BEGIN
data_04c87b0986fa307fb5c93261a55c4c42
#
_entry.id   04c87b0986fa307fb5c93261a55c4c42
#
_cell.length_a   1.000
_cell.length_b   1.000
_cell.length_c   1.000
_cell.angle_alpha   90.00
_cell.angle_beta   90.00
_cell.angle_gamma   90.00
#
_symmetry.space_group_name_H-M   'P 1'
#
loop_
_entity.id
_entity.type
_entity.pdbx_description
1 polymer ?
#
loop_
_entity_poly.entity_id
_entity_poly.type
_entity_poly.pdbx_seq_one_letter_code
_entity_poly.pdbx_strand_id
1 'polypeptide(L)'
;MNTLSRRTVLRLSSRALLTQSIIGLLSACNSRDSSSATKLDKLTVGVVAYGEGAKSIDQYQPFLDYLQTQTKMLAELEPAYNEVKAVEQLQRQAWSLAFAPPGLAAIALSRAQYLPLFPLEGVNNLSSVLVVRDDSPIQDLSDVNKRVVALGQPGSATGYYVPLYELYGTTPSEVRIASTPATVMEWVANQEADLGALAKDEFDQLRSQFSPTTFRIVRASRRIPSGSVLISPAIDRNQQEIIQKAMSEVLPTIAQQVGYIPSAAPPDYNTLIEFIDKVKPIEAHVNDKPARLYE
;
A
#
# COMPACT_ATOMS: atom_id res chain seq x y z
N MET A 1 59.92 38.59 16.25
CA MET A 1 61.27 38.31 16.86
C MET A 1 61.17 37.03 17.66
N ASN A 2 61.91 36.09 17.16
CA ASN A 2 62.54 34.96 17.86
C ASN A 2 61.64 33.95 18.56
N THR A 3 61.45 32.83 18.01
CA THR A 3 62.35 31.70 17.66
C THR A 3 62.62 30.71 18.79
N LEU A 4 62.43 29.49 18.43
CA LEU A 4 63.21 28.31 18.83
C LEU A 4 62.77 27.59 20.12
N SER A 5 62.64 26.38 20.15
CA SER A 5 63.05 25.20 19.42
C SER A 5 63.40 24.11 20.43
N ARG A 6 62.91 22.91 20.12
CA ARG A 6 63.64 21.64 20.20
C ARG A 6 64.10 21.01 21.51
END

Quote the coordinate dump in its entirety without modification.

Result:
data_04c87b0986fa307fb5c93261a55c4c42
#
_entry.id   04c87b0986fa307fb5c93261a55c4c42
#
_cell.length_a   1.000
_cell.length_b   1.000
_cell.length_c   1.000
_cell.angle_alpha   90.00
_cell.angle_beta   90.00
_cell.angle_gamma   90.00
#
_symmetry.space_group_name_H-M   'P 1'
#
loop_
_entity.id
_entity.type
_entity.pdbx_description
1 polymer ?
#
loop_
_entity_poly.entity_id
_entity_poly.type
_entity_poly.pdbx_seq_one_letter_code
_entity_poly.pdbx_strand_id
1 'polypeptide(L)'
;MNTLSRRTVLRLSSRALLTQSIIGLLSACNSRDSSSATKLDKLTVGVVAYGEGAKSIDQYQPFLDYLQTQTKMLAELEPAYNEVKAVEQLQRQAWSLAFAPPGLAAIALSRAQYLPLFPLEGVNNLSSVLVVRDDSPIQDLSDVNKRVVALGQPGSATGYYVPLYELYGTTPSEVRIASTPATVMEWVANQEADLGALAKDEFDQLRSQFSPTTFRIVRASRRIPSGSVLISPAIDRNQQEIIQKAMSEVLPTIAQQVGYIPSAAPPDYNTLIEFIDKVKPIEAHVNDKPARLYE
;
A
#
# COMPACT_ATOMS: atom_id res chain seq x y z
N MET A 1 59.92 38.59 16.25
CA MET A 1 61.27 38.31 16.86
C MET A 1 61.17 37.03 17.66
N ASN A 2 61.91 36.09 17.16
CA ASN A 2 62.54 34.96 17.86
C ASN A 2 61.64 33.95 18.56
N THR A 3 61.45 32.83 18.01
CA THR A 3 62.35 31.70 17.66
C THR A 3 62.62 30.71 18.79
N LEU A 4 62.43 29.49 18.43
CA LEU A 4 63.21 28.31 18.83
C LEU A 4 62.77 27.59 20.12
N SER A 5 62.64 26.38 20.15
CA SER A 5 63.05 25.20 19.42
C SER A 5 63.40 24.11 20.43
N ARG A 6 62.91 22.91 20.12
CA ARG A 6 63.64 21.64 20.20
C ARG A 6 64.10 21.01 21.51